We strongly urge EPA and other plaintiffs to cooperate in the release of some $30-50 million, or other appropriate amount, to fund comprehensive epidemiological studies of the minelands region.
We believe that the costs of remediation should be undertaken and paid for now, without delay. There should not have to be another generation of American citizens exposed to Mosaic’s toxic and hazardous wastes, nor suffer the diseases that result from exposure.
If the costs of remediating the “stacks” means that no more phosphogypsum mountains are built in the country, that can only be viewed as an economic benefit once all the social and external costs are captured.
5. Political Obstructionism
We understand that EPA and other agencies recently attempted to sample the minelands for radioisotope and other toxic emissions, but were blocked by state and local political interference motivated by the undue influence of Mosaic and other phosphate mining interests.
We understand that EPA is sensitive to the political vulnerability of its funding, and already suffers funding and staffing shortfalls because of ideological and corporate influences. Still, it was a breathtaking abdication of responsibility by the agencies responsible for safeguarding our public health and environmental quality, one that left many sick, impoverished and concerned Floridians wondering if their federal government has any concern for their wellbeing at all.
EPA, DOJ and FDEP have done the heavy lifting, and brought one of the most predatory polluters in America to bay in this Consent Decree, and are to be lauded in every possible way for accomplishing that feat.
With a relatively modest additional effort, the work, which is already admirable at a regulatory level, can become meaningful, significant, and truly historic on a human level as well.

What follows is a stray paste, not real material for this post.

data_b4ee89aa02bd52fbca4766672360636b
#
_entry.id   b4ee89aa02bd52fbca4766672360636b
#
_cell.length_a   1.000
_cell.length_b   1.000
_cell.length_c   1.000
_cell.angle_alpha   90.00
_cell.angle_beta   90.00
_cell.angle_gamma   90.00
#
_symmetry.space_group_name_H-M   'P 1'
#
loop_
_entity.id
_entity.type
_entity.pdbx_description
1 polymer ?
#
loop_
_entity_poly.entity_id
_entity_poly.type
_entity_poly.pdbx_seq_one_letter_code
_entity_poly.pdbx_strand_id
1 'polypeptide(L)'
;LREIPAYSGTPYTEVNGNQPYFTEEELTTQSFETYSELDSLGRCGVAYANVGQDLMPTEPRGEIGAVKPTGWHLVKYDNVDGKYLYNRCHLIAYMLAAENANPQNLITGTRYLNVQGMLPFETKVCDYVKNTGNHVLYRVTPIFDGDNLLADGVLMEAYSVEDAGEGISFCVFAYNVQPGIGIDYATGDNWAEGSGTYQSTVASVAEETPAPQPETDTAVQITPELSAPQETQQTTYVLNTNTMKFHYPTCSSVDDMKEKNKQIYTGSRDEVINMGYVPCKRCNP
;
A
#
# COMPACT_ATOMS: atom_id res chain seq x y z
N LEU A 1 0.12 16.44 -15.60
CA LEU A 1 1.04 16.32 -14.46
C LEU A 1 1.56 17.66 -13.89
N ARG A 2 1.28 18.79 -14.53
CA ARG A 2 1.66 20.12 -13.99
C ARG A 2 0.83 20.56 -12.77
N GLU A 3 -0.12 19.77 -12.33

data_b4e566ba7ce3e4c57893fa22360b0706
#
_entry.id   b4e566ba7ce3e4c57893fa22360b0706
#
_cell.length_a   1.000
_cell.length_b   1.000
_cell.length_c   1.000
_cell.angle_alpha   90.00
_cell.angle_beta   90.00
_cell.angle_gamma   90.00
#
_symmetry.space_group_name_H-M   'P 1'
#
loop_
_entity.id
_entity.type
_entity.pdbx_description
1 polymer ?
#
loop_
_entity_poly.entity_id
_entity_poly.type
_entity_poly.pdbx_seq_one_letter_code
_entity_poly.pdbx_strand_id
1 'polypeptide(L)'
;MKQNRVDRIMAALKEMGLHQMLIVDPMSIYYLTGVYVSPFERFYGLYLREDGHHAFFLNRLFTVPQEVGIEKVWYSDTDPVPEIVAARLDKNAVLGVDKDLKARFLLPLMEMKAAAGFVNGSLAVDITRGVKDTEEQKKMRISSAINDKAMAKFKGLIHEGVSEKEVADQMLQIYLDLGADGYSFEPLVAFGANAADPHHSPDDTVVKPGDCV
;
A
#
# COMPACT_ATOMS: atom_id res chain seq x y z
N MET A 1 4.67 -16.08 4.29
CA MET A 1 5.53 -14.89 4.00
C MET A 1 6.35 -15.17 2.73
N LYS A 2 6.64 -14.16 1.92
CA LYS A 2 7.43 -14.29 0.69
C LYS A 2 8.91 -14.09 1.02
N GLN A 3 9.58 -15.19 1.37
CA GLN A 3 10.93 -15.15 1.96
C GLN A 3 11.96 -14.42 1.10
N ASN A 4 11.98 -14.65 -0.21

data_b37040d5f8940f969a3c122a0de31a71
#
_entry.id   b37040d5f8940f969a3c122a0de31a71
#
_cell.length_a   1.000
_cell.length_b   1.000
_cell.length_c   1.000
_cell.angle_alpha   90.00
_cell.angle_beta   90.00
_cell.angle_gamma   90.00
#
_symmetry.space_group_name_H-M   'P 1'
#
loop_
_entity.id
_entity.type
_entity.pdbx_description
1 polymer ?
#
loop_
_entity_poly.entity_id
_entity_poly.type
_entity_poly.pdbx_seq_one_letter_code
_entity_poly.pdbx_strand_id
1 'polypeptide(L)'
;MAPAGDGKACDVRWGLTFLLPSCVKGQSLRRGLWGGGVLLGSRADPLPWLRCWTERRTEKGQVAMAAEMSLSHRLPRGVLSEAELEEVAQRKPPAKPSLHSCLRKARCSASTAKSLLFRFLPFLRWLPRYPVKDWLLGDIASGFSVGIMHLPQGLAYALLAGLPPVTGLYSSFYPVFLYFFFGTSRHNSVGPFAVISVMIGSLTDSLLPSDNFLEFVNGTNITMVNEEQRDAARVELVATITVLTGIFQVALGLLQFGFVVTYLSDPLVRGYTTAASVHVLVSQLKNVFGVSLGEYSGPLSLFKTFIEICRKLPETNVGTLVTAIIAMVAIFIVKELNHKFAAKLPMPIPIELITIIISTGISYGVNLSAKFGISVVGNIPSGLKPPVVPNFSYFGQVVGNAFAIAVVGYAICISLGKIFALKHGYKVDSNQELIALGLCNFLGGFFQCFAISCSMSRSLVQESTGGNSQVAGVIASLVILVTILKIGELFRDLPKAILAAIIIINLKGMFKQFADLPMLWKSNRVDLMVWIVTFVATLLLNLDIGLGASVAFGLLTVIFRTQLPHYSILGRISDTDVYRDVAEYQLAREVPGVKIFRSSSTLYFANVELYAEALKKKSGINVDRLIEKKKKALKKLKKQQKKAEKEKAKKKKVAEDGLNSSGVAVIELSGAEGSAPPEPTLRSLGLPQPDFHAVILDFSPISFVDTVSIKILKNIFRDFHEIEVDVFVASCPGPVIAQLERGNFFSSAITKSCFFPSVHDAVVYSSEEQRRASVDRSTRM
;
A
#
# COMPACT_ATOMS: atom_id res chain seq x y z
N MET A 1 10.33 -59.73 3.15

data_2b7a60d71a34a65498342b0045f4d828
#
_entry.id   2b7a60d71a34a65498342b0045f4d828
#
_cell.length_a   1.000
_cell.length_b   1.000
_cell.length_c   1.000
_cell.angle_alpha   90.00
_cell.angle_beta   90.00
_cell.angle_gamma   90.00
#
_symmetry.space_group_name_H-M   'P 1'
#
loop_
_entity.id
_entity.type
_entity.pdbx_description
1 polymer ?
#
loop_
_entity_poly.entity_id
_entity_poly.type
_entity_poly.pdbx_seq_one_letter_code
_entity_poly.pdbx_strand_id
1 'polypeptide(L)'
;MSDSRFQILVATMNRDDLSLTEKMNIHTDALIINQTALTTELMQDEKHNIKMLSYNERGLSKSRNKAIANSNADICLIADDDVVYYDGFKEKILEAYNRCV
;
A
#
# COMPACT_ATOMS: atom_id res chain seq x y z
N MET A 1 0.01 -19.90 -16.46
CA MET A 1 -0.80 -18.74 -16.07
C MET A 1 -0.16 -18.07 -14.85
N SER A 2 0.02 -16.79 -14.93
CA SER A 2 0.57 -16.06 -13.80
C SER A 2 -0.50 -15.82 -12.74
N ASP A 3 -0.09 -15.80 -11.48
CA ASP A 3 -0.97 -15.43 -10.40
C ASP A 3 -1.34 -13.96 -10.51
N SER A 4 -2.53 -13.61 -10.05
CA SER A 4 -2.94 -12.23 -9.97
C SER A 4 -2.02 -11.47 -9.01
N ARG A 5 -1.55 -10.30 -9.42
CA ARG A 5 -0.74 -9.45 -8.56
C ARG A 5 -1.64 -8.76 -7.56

6. Groundwater Monitoring
USEPA needs to conduct an investigation to determine the concentration and extent of groundwater contaminants from the hazardous waste mixtures at each phosphogypsum stack. Additional groundwater monitoring wells screened in all underlying aquifers beneath the phosphogypsum stacks are needed to determine the hydrogeologic framework and groundwater flow directions between and within aquifers, and groundwater contaminant transport.
The USEPA and the Florida Department of Environmental Protection should not issue any variances for extended zones of groundwater discharge around the gyp stacks until the investigation results are known, because such variances would allow for noncompliance of established groundwater standards.
It is common knowledge that Mosaic has water withdrawal permits far in excess of its manufacturing requirements. It is widely suspected that Mosaic dilutes its NPDES-permitted releases to groundwater and surface waters, to keep levels of toxic and hazardous constituents within “acceptable” limits.
In addition to enhanced and more intensive groundwater monitoring, EPA must perform mass-balance analyses of these groundwater aquifer withdrawals, to determine whether Mosaic is truly in compliance with its NPDES permits, or is gaming the system, using Florida’s unique water laws to its benefit.
7. Air Quality Monitoring
Radiation air quality monitoring is needed as part of the Consent Decrees. An assessment of the health effects on gypstack area residents of low-level radiation resulting from windblown particles from phosphogypsum stacks is needed.